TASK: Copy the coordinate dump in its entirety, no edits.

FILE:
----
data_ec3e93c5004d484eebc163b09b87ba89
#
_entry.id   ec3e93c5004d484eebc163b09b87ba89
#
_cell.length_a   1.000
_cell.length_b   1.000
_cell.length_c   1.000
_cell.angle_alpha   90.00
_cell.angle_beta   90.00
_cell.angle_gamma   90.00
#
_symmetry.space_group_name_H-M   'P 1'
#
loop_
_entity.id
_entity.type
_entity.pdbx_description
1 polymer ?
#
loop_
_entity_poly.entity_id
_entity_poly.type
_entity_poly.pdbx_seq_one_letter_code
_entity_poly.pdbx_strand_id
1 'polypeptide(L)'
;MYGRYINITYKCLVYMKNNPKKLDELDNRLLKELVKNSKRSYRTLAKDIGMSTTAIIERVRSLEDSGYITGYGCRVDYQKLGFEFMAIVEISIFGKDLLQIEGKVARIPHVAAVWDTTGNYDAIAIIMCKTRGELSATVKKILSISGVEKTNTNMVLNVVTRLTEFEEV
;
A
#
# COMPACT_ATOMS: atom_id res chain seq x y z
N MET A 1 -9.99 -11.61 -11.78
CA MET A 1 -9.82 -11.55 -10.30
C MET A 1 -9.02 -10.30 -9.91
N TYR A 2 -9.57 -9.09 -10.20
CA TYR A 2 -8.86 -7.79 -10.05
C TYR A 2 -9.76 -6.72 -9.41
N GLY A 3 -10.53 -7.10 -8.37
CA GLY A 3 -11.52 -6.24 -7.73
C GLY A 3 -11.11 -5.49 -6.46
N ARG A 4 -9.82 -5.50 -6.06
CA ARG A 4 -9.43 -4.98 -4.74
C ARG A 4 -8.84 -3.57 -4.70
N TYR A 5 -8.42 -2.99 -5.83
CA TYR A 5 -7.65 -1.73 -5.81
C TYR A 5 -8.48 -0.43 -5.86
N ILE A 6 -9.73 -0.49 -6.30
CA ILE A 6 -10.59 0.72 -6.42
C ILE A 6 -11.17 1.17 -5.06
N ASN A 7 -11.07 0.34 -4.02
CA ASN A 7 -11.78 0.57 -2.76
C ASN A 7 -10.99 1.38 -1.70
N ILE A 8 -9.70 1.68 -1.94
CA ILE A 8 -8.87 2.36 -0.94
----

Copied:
data_ec3e93c5004d484eebc163b09b87ba89
#
_entry.id   ec3e93c5004d484eebc163b09b87ba89
#
_cell.length_a   1.000
_cell.length_b   1.000
_cell.length_c   1.000
_cell.angle_alpha   90.00
_cell.angle_beta   90.00
_cell.angle_gamma   90.00
#
_symmetry.space_group_name_H-M   'P 1'
#
loop_
_entity.id
_entity.type
_entity.pdbx_description
1 polymer ?
#
loop_
_entity_poly.entity_id
_entity_poly.type
_entity_poly.pdbx_seq_one_letter_code
_entity_poly.pdbx_strand_id
1 'polypeptide(L)'
;MYGRYINITYKCLVYMKNNPKKLDELDNRLLKELVKNSKRSYRTLAKDIGMSTTAIIERVRSLEDSGYITGYGCRVDYQKLGFEFMAIVEISIFGKDLLQIEGKVARIPHVAAVWDTTGNYDAIAIIMCKTRGELSATVKKILSISGVEKTNTNMVLNVVTRLTEFEEV
;
A
#
# COMPACT_ATOMS: atom_id res chain seq x y z
N MET A 1 -9.99 -11.61 -11.78
CA MET A 1 -9.82 -11.55 -10.30
C MET A 1 -9.02 -10.30 -9.91
N TYR A 2 -9.57 -9.09 -10.20
CA TYR A 2 -8.86 -7.79 -10.05
C TYR A 2 -9.76 -6.72 -9.41
N GLY A 3 -10.53 -7.10 -8.37
CA GLY A 3 -11.52 -6.24 -7.73
C GLY A 3 -11.11 -5.49 -6.46
N ARG A 4 -9.82 -5.50 -6.06
CA ARG A 4 -9.43 -4.98 -4.74
C ARG A 4 -8.84 -3.57 -4.70
N TYR A 5 -8.42 -2.99 -5.83
CA TYR A 5 -7.65 -1.73 -5.81
C TYR A 5 -8.48 -0.43 -5.86
N ILE A 6 -9.73 -0.49 -6.30
CA ILE A 6 -10.59 0.72 -6.42
C ILE A 6 -11.17 1.17 -5.06
N ASN A 7 -11.07 0.34 -4.02
CA ASN A 7 -11.78 0.57 -2.76
C ASN A 7 -10.99 1.38 -1.70
N ILE A 8 -9.70 1.68 -1.94
CA ILE A 8 -8.87 2.36 -0.94